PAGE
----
Baseball in the Time of Cholera is a powerful 29-minute documentary that tells the true story of 14 year-old Joseph Alvyns and the ways in which the cholera epidemic changed his young life forever. Baseball also prominently features BAI’s managing attorney, Mario Joseph’s tireless work to achieve justice for victims of cholera. This film will bring Haitians’ fight for justice to the world stage.
By making this film freely available online, our partners at Ryot, led by Directors David Darg and Bryn Mooser and Executive Producer, actress Olivia Wilde, are igniting a global campaign to share the message with as many people as possible: it’s time for the UN to “UNdeny.”
Ryot decided to feature our work in their film because they recognized that the fight for justice is an essential part of the solution to Haiti’s cholera epidemic. As IJDH supporters, you are an important part of this opportunity. Social media is changing the face of advocacy, and showing the UN that huge numbers of people support our clients’ fight.
The film includes many good moments with Mario Joseph and Brian Concannon.
One of the important points that Concannon makes in the film is that the UN is quick to find funding for an elaborate and long-term MINUSTAH presence in Haiti, but that it’s comparatively sluggish about finding funding to halt the spread of a disease that it caused.
I’d be remiss if I didn’t point out that the IJDH takes donations to support their case to hold the UN accountable for its role in the cholera epidemic. Sadly, the IJDH is not a registered charity in Canada, so Canadians can’t get a tax deduction. But the IJDH’s work is incredibly important and they can use anything you can offer.
by Trenton Daniel, The Associated Press, Monday, July 9, 2012
originally posted at CIGI online
PORT-AU-PRINCE, Haiti – Haiti has seen a demand for private security companies grow since the 2010 earthquake and those same firms are training more agents to keep up with the boom, a Canadian think-tank announced Monday in a new report.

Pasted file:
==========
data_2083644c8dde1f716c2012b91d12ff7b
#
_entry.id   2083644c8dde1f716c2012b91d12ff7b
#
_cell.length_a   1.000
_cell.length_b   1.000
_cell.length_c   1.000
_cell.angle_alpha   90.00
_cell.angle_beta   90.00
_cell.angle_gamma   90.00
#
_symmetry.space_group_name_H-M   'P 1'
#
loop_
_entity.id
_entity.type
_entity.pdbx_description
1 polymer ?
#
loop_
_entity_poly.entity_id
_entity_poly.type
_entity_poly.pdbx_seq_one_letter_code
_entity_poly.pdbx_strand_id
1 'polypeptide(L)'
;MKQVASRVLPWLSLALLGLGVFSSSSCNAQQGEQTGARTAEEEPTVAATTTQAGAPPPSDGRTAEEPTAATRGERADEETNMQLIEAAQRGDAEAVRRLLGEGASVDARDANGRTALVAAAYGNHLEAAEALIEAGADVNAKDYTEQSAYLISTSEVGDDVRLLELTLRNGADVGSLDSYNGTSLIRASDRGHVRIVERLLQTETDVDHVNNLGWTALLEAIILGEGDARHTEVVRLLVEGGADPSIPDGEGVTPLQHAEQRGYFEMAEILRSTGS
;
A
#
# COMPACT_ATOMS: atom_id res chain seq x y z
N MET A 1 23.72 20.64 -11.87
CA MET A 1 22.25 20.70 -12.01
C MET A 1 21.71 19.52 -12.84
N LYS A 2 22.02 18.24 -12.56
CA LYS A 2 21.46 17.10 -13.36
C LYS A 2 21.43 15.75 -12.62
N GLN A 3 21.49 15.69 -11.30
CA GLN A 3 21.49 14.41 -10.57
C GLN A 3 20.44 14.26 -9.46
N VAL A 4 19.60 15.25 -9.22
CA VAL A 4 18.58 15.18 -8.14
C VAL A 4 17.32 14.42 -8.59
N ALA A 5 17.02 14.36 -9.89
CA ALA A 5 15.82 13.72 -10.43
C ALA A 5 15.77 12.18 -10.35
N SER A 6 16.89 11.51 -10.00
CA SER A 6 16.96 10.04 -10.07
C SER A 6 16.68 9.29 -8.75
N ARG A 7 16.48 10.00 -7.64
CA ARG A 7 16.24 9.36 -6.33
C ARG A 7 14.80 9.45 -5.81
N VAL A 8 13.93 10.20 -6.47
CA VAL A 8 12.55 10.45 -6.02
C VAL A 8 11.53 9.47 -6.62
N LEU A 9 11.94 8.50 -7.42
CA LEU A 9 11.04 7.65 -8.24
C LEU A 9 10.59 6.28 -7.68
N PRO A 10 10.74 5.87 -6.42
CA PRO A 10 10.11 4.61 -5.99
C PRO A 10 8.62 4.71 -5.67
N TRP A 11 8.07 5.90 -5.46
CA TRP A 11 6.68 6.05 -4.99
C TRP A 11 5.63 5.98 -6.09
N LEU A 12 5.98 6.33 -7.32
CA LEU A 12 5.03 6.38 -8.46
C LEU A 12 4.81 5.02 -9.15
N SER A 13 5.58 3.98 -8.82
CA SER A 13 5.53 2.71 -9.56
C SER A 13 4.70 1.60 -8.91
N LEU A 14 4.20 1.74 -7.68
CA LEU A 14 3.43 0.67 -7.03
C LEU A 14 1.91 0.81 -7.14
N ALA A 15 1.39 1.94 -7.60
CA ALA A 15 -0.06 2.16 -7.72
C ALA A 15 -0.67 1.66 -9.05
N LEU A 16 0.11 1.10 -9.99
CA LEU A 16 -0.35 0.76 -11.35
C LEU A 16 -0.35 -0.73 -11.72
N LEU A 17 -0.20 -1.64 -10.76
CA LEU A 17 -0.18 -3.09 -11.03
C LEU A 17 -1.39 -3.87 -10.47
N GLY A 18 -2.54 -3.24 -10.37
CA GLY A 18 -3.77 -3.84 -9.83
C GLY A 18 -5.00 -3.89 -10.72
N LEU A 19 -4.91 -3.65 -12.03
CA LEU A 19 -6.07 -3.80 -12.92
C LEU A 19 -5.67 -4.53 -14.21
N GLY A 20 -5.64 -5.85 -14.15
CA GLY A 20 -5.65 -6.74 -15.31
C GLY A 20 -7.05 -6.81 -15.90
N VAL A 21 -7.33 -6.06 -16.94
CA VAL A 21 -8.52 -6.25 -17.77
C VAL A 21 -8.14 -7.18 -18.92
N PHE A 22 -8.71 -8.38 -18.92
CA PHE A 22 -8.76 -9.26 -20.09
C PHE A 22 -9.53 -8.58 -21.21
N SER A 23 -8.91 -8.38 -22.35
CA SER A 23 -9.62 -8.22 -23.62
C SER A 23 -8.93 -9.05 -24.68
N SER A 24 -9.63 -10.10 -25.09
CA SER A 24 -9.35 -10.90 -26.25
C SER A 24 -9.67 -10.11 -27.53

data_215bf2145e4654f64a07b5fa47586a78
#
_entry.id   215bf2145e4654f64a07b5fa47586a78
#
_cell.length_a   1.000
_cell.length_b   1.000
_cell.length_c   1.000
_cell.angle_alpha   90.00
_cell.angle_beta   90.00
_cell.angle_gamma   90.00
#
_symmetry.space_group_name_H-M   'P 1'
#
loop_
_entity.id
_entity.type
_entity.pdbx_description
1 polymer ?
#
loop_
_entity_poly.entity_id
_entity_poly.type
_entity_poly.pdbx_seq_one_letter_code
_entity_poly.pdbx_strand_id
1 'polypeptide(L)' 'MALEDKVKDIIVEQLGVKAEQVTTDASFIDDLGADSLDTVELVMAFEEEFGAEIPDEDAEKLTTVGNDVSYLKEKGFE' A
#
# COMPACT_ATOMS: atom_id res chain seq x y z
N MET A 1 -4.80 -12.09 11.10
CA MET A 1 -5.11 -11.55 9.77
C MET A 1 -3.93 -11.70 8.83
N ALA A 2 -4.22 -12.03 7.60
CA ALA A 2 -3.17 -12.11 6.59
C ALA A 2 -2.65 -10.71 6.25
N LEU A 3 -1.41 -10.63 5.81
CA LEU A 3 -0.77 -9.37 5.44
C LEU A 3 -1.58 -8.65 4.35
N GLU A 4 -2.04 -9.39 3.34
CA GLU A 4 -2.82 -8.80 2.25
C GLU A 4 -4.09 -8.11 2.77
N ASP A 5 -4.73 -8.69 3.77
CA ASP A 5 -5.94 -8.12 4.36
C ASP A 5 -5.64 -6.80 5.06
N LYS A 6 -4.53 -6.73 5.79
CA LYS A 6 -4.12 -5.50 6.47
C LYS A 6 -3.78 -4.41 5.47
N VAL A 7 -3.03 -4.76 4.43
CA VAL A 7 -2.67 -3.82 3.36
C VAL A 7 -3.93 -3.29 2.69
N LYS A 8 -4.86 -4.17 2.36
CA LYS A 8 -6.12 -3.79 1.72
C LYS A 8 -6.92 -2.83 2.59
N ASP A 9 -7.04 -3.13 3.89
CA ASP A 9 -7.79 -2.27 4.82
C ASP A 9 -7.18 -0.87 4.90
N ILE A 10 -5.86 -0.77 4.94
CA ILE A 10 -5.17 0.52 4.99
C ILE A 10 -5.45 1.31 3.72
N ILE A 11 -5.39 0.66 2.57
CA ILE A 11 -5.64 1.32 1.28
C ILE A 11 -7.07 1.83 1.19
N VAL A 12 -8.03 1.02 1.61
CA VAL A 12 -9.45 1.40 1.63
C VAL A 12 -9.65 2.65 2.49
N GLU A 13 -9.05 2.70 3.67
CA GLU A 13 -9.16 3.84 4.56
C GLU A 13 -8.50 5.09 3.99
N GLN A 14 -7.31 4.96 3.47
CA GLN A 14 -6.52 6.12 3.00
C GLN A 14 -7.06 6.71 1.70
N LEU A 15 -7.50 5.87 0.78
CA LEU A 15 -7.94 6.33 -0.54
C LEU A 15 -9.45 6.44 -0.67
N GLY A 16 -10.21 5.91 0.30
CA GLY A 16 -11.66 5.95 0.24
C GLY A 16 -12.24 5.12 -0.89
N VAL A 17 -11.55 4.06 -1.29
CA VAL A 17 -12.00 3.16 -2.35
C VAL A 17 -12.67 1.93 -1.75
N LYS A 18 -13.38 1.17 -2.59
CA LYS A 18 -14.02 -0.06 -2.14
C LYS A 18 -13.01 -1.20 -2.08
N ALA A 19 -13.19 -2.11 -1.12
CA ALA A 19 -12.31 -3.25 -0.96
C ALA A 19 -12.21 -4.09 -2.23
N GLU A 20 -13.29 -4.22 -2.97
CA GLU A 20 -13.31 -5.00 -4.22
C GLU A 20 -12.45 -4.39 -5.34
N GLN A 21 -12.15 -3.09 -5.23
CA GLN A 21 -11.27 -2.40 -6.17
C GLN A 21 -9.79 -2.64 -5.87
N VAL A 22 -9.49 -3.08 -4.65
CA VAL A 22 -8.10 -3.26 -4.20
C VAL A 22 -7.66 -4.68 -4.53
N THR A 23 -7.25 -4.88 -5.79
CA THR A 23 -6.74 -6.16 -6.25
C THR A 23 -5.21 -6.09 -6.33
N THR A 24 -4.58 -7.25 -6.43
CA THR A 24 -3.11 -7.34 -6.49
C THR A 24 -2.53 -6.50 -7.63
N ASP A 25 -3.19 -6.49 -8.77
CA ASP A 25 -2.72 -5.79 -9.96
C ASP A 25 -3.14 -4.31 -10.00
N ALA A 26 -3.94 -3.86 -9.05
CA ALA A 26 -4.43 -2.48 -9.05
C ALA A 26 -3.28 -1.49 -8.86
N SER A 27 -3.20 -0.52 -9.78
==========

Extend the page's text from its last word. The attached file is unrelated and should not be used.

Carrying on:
The study by the Centre for International Governance Innovation notes that the growing demand coincides with a “subsequent spike in international engagement” — a reference to the foreign groups that arrived in the country in the aftermath of the January 2010 quake. Haiti’s market for private security is likely to grow at least as rapidly as the global rate of 7 to 8 per cent annually, the report said.
by: Kevin Edmonds
Originally posted July 6, 2012 on NACLA
On July 2, Haitian grassroots organizations and their international allies launched a housing rights campaign called ‘Under Tents’ in response to the failure the Haitian government to “address Haiti’s epidemic of homelessness.” According to Haiti Liberté, the campaign will press for congressional and parliamentary action in the U.S., Canada, and Europe to support the construction of housing for displaced Haitians. Central to the campaign is an online petition addressed to President Martelly, Prime Minister Laurent Lamothe, U.S. Secretary of State Hillary Clinton, and other senior Haitian and American officials to take action to combat Haiti’s severe housing crisis.
by Roger Annis, published on Rabble.ca, July 10, 2012
Recently resigned Minister of International Cooperation Bev Oda was a symbol and point person for many of the harmful policies of aid and international relations that mark the Conservative government of Prime Minister Harper.
For those who haven’t been to Haiti for a while, or for those who have never been but have seen the hell on earth portrayed in the media, the fact that Champs-de-Mars and other plazas in Port-au-Prince are no longer home to thousands of people is a symbol of progress.
Celebrating this “liberation” of public spaces, President Martelly is planning a Carnival des Fleurs, a tradition under Duvalier, scheduled to begin July 29, a day after the anniversary of the 1915 U.S. invasion.
For the 390,276 people the International Organization for Migration (IOM) estimates who are still under ripped sheets of plastic or tarp, it’s too soon to celebrate.
Many believe this relocation of camps on highly-visible areas is akin to sweeping the garbage off the floor only to have it out of sight and out of mind, in someone else’s backyard. Where are people going?
For its part, the IOM is keeping track of people they have relocated in the 16/6 program. But the 16/6 camps only account for 5 percent of the total camp population.
And for the others? “Nou pa konnen.” We don’t know.
Two months ago, THAC was invited to lead a discussion following a showing of the Al Jazeera report, “Haiti After the Quake.” The showing was hosted by Socialist Action as part of their recurring Rebel Film Series. My colleague Ajamu and I went to represent THAC.
The program is pretty interesting, and conveniently, it’s available on YouTube: